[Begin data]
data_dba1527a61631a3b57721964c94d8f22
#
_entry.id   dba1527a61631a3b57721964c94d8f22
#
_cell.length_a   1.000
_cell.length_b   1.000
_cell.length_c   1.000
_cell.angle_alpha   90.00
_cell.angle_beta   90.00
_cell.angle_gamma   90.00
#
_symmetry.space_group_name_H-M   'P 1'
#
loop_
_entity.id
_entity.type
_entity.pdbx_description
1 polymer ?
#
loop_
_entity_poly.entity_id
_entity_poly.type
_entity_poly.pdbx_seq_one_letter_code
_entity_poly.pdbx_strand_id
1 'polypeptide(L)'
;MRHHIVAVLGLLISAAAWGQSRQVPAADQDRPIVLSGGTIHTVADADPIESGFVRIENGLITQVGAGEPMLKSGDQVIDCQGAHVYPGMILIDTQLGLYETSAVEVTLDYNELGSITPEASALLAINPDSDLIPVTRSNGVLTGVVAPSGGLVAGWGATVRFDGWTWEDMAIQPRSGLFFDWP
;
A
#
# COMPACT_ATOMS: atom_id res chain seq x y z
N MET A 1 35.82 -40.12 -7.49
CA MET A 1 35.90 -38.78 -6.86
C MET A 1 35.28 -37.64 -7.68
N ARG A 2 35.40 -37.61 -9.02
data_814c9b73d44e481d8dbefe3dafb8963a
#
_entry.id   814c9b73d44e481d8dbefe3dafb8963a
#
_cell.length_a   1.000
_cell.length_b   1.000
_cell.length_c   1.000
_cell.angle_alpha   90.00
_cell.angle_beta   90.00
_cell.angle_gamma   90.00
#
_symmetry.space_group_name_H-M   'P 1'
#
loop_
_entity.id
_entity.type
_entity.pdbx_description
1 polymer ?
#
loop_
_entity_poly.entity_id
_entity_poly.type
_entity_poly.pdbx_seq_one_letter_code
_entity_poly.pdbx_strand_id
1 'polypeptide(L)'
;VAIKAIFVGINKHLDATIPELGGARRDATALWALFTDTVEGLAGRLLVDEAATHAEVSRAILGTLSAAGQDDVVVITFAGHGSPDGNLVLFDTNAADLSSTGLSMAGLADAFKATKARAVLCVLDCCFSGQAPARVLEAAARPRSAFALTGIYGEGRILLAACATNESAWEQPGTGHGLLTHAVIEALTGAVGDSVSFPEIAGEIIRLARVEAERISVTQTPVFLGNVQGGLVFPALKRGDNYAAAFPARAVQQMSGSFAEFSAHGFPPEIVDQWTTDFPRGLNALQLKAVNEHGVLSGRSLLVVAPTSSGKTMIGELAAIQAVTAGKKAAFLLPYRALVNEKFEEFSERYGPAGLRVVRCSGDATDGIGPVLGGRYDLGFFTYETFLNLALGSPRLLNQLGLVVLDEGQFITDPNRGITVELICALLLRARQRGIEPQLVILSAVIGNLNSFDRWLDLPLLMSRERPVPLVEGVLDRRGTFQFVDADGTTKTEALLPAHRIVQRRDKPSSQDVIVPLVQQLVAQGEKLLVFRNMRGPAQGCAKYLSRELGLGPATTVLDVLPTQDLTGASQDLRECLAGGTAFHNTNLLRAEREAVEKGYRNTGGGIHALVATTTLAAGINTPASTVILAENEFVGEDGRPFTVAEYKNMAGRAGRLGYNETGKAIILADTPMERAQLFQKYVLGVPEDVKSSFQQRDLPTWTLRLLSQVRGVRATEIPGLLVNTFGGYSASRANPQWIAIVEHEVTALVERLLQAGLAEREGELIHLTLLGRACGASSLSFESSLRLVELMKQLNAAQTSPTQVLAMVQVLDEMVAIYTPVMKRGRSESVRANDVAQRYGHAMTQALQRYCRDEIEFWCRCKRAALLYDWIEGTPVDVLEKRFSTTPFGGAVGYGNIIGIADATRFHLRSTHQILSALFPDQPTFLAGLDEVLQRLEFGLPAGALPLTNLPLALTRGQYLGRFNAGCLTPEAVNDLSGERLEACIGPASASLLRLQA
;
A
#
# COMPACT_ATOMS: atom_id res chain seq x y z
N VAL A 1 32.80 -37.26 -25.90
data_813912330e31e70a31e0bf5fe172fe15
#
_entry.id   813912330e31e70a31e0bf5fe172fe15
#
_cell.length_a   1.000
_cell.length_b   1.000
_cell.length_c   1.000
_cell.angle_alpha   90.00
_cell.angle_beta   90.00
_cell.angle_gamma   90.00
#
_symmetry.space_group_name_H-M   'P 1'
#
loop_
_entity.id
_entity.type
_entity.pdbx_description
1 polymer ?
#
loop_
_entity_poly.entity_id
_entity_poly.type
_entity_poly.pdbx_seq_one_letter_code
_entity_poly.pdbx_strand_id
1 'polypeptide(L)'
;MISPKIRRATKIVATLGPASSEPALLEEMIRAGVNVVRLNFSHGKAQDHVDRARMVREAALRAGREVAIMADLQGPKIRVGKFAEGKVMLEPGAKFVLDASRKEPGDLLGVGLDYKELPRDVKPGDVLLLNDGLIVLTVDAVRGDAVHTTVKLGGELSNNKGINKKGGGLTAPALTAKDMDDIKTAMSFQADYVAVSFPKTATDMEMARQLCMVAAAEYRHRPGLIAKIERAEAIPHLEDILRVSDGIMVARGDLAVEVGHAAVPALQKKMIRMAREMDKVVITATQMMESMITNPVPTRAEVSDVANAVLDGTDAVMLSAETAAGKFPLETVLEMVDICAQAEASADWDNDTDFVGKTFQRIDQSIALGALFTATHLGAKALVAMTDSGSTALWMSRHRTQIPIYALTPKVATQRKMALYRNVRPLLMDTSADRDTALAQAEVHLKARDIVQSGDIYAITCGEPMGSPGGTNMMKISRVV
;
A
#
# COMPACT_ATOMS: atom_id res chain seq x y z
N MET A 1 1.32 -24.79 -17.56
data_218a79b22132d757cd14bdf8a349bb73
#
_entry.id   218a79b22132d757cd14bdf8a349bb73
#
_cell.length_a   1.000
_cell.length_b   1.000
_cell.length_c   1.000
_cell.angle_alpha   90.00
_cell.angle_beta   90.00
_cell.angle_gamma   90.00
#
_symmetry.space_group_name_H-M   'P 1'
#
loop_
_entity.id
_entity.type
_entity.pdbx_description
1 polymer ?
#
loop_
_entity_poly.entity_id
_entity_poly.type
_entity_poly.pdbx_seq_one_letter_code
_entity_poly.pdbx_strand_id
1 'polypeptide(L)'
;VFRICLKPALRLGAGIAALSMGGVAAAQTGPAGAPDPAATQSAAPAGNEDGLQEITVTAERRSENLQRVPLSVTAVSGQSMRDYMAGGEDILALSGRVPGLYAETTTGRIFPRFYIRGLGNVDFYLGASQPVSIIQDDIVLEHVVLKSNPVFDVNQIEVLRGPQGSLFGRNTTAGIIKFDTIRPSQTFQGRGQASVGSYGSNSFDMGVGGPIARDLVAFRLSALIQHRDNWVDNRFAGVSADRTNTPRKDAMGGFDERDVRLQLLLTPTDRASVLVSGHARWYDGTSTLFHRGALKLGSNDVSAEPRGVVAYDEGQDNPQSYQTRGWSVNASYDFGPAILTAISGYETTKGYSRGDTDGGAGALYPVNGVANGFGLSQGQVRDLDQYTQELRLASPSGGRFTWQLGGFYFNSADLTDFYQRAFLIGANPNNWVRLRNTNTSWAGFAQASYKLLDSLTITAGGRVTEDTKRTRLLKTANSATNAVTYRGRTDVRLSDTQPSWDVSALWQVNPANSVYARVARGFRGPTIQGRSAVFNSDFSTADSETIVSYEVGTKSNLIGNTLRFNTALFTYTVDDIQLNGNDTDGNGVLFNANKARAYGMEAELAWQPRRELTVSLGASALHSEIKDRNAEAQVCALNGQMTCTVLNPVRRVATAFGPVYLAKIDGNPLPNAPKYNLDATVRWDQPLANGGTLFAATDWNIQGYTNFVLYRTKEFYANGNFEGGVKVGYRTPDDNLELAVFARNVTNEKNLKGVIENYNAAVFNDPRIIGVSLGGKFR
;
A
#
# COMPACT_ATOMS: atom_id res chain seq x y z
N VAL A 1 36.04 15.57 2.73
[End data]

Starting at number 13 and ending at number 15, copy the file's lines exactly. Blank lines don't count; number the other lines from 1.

#
loop_
_entity.id